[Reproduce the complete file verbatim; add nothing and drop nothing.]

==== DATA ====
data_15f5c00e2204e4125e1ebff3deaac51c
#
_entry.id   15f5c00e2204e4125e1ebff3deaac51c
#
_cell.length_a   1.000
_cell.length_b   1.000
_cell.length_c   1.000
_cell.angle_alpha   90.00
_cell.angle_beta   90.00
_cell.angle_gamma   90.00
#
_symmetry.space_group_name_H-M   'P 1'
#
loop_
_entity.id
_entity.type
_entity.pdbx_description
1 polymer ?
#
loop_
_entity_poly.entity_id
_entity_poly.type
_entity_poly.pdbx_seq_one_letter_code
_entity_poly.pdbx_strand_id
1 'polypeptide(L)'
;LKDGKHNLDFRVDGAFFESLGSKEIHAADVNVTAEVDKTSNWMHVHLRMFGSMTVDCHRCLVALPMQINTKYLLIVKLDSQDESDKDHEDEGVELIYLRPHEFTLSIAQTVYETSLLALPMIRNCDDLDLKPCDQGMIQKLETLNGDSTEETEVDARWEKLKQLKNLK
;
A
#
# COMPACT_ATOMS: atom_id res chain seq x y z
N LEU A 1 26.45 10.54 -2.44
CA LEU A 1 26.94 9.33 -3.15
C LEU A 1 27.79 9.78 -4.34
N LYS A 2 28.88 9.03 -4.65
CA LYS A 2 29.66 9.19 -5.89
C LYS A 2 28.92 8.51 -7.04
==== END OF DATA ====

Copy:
data_15f5c00e2204e4125e1ebff3deaac51c
#
_entry.id   15f5c00e2204e4125e1ebff3deaac51c
#
_cell.length_a   1.000
_cell.length_b   1.000
_cell.length_c   1.000
_cell.angle_alpha   90.00
_cell.angle_beta   90.00
_cell.angle_gamma   90.00
#
_symmetry.space_group_name_H-M   'P 1'
#
loop_
_entity.id
_entity.type
_entity.pdbx_description
1 polymer ?
#
loop_
_entity_poly.entity_id
_entity_poly.type
_entity_poly.pdbx_seq_one_letter_code
_entity_poly.pdbx_strand_id
1 'polypeptide(L)'
;LKDGKHNLDFRVDGAFFESLGSKEIHAADVNVTAEVDKTSNWMHVHLRMFGSMTVDCHRCLVALPMQINTKYLLIVKLDSQDESDKDHEDEGVELIYLRPHEFTLSIAQTVYETSLLALPMIRNCDDLDLKPCDQGMIQKLETLNGDSTEETEVDARWEKLKQLKNLK
;
A
#
# COMPACT_ATOMS: atom_id res chain seq x y z
N LEU A 1 26.45 10.54 -2.44
CA LEU A 1 26.94 9.33 -3.15
C LEU A 1 27.79 9.78 -4.34
N LYS A 2 28.88 9.03 -4.65
CA LYS A 2 29.66 9.19 -5.89
C LYS A 2 28.92 8.51 -7.04